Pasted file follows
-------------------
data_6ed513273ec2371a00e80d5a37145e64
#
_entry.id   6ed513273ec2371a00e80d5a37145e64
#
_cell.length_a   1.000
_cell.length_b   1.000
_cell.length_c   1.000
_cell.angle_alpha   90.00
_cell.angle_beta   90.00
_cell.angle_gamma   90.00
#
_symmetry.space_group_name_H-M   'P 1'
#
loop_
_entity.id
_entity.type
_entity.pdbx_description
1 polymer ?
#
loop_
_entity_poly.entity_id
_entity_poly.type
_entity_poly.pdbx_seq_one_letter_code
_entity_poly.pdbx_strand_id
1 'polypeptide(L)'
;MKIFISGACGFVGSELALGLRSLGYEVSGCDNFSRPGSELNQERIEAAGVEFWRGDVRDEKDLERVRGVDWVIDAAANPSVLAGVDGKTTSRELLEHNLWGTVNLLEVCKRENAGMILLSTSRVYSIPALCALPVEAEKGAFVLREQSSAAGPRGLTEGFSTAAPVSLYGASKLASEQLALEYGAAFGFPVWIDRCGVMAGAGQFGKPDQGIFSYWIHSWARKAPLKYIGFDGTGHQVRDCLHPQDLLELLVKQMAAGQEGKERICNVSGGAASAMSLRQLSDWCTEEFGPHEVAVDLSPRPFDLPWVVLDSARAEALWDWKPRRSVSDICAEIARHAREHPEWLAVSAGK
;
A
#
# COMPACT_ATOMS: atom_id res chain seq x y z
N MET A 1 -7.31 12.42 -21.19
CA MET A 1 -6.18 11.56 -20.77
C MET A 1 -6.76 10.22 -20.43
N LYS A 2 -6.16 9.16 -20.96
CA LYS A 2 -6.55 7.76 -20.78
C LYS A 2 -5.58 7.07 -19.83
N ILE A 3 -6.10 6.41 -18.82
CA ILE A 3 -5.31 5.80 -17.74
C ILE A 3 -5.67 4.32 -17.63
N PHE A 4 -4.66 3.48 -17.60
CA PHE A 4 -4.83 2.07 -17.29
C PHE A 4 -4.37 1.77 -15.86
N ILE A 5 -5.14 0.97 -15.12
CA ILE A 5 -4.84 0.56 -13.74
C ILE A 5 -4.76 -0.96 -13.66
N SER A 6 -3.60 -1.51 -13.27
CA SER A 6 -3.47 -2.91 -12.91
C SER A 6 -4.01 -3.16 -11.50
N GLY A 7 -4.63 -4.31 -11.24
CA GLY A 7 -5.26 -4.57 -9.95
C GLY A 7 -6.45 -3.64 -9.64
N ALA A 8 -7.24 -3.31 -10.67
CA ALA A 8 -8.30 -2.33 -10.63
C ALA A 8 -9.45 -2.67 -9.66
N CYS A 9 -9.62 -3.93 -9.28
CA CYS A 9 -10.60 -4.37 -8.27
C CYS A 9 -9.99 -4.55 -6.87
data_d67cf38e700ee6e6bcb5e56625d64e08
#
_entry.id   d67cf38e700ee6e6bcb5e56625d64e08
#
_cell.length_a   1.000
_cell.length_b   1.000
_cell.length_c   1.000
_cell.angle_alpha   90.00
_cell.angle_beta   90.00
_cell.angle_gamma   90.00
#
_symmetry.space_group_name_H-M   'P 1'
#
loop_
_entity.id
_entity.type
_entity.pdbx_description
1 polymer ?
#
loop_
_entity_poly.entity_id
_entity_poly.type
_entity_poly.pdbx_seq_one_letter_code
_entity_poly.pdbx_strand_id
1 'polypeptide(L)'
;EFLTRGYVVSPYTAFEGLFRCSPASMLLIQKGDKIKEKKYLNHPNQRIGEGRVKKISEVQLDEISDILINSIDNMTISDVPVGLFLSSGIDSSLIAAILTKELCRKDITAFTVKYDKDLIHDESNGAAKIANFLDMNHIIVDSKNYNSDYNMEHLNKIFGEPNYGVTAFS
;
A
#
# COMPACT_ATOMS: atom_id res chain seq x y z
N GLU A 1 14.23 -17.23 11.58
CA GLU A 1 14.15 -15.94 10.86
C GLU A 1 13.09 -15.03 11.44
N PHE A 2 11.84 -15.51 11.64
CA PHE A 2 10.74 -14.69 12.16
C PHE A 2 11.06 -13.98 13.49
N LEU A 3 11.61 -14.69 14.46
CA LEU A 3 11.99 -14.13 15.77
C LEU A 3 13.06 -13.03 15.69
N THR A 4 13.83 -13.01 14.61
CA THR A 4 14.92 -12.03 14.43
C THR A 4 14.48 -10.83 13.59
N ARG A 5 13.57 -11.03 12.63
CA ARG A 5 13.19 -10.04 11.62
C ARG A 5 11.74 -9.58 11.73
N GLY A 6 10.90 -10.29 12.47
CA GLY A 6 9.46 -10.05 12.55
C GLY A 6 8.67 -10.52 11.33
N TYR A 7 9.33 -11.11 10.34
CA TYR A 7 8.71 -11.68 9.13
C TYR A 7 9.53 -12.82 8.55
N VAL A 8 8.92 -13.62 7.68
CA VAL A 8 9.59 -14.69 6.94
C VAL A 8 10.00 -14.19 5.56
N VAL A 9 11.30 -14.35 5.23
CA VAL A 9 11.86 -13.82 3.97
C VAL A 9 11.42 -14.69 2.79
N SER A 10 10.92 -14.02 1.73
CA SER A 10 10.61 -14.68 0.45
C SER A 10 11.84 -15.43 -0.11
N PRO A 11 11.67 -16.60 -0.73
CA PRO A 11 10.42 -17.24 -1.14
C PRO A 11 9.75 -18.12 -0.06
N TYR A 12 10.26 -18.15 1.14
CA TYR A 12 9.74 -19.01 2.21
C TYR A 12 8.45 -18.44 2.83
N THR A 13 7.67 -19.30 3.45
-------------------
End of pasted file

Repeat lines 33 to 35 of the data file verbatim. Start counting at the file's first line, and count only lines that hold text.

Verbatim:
C MET A 1 -6.76 10.22 -20.43
N LYS A 2 -6.16 9.16 -20.96
CA LYS A 2 -6.55 7.76 -20.78